Now that the election is over, we can go back to liking the people who voted for the people we can't even believe are allowed to exist. You know who I mean. How could Brother Whozit possibly support that corrupt, lying weasel? And why would he mention it on Facebook? Pick up the phone and give Brother Whozit a call. He's not so bad. He held your head while you prayed to the porcelain god. You brought him a pizza and a six pack when he was broke and mourning his faithless ex-girlfriend, the tramp. Some things are bigger than politics.
Brother Friggy has joined the Choir Eternal, and now they're singing Grateful Dead songs. You can hear them if you try. Peter Aufrichtig '80 died of a heart attack October 2, and he leaves many, many people to mourn him. Present at his funeral were brothers Frank Koh, Jim Dake, Marc Rockford, Neil Best, and Paul Wessel. I have written of Friggy many times in these pages, including the true story of how he helped me become a brother in the fraternity. I'm going to miss his chuckle and his zest for life. Frank Koh and I talked at length about Friggy and his appetites, and we concluded that you have to love people the way they are, right now and without hesitation or regret or a need to change them, which is another reason to call Brother Whozit.
This past summer Brian Pickerall and I had a sudden and immediate need to email pictures of ourselves riding a cable car over the confluence of the Rhine and the Mosel rivers to Ed "Tool" Conti in California, knowing that he is a fellow aficionado of German beers and wines. He immediately emailed back that he had a similar photograph of himself and Paul Linskey at said rivers. Who knew this was a thing?! Brian and I were on a river cruise with our spouses, during which we also visited Steve and Lisa Crump and their daughter Paige at their home in Basel, Switzerland. Steve has maintained his studly college physique, and took us all hiking in the Alps. "Alps," in case you don't know, consist mostly of "up," and oxygen is plentiful only if you bring your own. If you visit Steve, Lisa, and Paige, feign a leg injury or they will find an Alp, scamper up it, and leave you begging for mercy on the last great day.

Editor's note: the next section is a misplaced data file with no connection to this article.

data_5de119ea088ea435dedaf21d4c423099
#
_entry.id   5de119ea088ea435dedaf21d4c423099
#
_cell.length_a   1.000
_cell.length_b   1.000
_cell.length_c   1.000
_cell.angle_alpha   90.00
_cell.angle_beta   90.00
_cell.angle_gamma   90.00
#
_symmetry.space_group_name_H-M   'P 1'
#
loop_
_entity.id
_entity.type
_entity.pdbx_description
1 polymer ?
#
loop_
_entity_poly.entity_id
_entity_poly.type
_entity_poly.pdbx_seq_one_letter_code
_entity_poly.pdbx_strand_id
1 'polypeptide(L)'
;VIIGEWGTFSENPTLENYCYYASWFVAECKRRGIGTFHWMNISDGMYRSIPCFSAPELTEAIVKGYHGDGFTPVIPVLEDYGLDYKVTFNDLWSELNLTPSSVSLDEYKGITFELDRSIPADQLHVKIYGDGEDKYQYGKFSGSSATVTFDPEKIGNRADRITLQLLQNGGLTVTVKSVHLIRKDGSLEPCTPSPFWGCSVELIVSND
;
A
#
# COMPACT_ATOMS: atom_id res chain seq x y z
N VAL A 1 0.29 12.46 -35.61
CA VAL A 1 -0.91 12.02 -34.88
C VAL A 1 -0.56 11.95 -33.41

Next year is Gibber's 100th birthday. I'm now of the age where I read the obits and "In Memoriam" notices in the paper, and I think it's kind of dopey that some of the latter wish their respective decedents a "happy birthday," given that it's hard to be happy when you're under the sod, but we can still celebrate on Hughie's behalf. It'll be a grand, king hell party! To keep out the riffraff, we can call it the Beta Theta Centennial, or some such folderol, but secretly it will be the One Hundredth Annual Gibberfest. Chow will make tee shirts, an offer he made while reading this sentence.
Gibber was deeply philosophical. I occasionally had dinner with him at the retirement home, and one time another resident at our table told us she was 102 years old. Later I told Gibber she didn't look like she was over a hundred, and he said "how would you know?" When profoundly hungover guys would bemoan the amount they had consumed, he would say "nobody held a gun to your head." I guess you had to be there - with Gibber, much of the profundity was in the means of expression, and his notable face and deep baritone is what manifests itself when I'm in need of succor. Once I was going on about a couple of girlfriends that were giving me fits and I asked him for advice: "I think you need to grow up" was all he said. Maybe there's still time for that. Screw it! Let's have a party!